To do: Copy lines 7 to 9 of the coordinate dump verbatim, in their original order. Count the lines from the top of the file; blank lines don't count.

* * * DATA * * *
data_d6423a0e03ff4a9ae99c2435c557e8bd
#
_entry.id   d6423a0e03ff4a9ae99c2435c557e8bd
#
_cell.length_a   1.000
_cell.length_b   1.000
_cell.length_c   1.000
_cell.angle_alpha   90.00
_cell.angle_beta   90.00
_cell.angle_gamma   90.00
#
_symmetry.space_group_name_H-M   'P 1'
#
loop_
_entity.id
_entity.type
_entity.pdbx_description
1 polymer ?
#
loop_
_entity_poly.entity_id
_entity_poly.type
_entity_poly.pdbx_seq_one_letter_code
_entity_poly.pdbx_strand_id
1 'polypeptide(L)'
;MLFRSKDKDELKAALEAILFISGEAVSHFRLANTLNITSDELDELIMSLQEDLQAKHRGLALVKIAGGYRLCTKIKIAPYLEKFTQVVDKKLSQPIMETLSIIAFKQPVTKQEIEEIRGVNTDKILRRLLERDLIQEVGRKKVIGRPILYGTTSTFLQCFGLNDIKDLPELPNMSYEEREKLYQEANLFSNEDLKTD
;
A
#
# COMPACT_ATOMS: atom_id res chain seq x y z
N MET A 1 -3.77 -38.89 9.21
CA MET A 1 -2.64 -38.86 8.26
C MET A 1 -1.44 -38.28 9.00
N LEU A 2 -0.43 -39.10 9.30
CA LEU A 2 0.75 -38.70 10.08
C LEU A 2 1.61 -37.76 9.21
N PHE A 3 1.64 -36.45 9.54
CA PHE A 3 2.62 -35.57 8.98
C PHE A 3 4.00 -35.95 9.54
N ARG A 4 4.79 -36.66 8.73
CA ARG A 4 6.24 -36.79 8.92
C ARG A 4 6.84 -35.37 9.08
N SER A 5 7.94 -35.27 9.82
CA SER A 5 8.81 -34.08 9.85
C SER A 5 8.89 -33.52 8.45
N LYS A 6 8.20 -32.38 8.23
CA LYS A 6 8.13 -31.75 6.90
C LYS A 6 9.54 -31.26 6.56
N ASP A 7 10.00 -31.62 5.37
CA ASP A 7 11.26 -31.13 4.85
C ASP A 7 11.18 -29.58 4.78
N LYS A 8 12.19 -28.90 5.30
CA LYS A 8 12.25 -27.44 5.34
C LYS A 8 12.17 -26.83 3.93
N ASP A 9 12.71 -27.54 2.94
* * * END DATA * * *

_cell.length_c   1.000
_cell.angle_alpha   90.00
_cell.angle_beta   90.00